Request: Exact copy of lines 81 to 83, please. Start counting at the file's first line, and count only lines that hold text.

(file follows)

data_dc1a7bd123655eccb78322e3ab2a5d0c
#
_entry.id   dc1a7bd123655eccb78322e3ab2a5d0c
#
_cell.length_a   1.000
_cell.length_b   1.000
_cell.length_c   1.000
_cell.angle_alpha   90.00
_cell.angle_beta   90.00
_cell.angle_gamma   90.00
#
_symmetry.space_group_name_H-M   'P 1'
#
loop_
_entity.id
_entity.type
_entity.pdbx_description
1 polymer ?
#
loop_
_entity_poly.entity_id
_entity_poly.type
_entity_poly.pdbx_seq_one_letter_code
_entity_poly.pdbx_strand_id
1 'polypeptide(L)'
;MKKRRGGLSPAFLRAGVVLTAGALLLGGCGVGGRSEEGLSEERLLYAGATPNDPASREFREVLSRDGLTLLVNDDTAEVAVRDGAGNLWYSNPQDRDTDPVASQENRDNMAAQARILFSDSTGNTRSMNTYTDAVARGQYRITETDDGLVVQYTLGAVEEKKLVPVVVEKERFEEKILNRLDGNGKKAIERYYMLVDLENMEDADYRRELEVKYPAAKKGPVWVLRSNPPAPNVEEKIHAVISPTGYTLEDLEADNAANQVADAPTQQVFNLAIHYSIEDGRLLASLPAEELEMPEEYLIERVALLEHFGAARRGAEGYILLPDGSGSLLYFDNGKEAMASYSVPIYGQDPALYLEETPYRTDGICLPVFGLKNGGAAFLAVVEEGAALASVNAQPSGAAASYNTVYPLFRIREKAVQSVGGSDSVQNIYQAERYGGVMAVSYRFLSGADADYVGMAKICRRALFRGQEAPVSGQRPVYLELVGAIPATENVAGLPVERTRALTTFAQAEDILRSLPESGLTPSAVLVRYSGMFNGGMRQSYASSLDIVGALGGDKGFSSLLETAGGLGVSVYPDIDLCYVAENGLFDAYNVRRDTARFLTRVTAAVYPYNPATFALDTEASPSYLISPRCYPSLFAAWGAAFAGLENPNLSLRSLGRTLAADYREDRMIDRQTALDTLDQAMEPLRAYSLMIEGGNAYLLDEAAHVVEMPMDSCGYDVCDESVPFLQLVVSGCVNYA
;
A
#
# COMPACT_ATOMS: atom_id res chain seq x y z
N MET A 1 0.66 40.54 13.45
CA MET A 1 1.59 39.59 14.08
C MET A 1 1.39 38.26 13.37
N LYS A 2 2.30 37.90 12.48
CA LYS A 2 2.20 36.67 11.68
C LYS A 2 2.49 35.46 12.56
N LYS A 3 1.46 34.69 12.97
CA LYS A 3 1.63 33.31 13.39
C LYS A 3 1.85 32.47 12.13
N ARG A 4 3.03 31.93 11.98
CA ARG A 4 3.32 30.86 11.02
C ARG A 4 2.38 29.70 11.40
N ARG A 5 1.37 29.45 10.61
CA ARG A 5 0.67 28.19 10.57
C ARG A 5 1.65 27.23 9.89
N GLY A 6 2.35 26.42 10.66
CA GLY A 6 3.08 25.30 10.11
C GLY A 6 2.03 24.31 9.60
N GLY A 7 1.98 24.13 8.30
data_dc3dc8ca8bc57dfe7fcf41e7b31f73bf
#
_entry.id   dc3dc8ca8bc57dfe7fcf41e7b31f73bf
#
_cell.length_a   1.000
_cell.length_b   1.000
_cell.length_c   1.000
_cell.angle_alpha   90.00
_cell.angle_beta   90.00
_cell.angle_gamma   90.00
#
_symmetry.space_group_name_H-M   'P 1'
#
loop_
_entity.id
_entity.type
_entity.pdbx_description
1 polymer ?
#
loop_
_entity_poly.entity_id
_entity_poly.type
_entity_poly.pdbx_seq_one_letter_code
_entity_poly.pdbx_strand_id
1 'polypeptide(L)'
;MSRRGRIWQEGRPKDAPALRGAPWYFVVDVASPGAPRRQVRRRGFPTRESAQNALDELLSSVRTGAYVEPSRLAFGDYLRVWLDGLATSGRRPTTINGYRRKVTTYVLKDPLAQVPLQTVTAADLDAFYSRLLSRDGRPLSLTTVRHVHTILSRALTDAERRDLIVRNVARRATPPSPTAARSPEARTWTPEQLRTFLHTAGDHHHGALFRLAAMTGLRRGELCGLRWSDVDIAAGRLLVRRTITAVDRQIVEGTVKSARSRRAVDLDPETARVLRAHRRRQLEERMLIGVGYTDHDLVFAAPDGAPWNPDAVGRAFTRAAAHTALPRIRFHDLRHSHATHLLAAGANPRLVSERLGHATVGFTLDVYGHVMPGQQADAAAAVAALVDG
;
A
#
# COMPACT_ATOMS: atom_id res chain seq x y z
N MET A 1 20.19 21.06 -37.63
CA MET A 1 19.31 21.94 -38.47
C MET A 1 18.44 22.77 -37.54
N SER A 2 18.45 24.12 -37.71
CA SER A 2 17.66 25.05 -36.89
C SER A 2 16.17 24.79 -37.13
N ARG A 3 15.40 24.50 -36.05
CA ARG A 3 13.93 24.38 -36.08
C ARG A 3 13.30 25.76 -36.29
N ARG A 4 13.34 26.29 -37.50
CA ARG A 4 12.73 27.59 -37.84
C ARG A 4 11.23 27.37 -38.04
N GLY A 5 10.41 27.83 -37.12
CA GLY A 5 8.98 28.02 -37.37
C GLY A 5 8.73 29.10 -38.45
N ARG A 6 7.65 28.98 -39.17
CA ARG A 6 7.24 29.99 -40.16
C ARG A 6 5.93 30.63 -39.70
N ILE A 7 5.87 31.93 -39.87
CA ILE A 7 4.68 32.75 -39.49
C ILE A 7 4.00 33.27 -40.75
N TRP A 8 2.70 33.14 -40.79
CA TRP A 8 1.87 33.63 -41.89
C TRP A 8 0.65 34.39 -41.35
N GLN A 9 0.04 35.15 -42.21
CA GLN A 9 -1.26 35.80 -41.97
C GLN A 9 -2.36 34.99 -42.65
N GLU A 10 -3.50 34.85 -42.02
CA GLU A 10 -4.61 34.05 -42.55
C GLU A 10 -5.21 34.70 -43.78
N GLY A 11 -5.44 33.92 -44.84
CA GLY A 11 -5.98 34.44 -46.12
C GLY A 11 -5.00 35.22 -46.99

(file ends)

CA MET A 1 19.31 21.94 -38.47
C MET A 1 18.44 22.77 -37.54
N SER A 2 18.45 24.12 -37.71